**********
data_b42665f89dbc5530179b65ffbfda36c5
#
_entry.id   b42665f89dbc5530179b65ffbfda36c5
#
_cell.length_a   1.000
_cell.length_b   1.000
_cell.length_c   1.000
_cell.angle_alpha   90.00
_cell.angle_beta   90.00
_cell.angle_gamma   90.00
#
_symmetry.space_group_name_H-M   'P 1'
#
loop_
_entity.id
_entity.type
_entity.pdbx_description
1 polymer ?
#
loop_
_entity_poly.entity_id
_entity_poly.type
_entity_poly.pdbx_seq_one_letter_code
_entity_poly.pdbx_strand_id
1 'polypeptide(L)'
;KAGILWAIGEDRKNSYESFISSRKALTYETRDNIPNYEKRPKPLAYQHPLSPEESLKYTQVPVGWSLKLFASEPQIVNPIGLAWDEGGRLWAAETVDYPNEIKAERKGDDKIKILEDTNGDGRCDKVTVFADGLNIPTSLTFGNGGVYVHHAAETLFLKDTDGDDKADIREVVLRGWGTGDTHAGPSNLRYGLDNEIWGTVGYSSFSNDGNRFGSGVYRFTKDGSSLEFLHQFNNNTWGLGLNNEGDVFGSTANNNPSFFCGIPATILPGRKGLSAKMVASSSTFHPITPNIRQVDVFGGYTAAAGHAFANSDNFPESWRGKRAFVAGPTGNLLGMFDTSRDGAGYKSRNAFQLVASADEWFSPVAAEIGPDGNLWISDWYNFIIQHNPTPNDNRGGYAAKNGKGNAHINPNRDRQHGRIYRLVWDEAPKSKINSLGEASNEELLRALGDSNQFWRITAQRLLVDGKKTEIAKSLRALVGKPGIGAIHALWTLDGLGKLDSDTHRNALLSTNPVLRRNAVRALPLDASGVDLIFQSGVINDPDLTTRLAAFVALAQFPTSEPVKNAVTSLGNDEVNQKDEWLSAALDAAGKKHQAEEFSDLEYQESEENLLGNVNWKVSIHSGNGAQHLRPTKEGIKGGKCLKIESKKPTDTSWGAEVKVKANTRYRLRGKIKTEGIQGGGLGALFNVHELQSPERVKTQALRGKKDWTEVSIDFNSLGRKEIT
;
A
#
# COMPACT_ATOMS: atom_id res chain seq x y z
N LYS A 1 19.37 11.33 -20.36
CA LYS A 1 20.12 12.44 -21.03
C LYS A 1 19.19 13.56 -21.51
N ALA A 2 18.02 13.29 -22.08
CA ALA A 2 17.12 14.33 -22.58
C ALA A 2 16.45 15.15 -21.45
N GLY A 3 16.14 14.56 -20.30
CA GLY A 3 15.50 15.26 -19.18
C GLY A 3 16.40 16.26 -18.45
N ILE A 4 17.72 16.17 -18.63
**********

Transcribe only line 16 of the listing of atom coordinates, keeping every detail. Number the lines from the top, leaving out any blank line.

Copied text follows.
_entity.type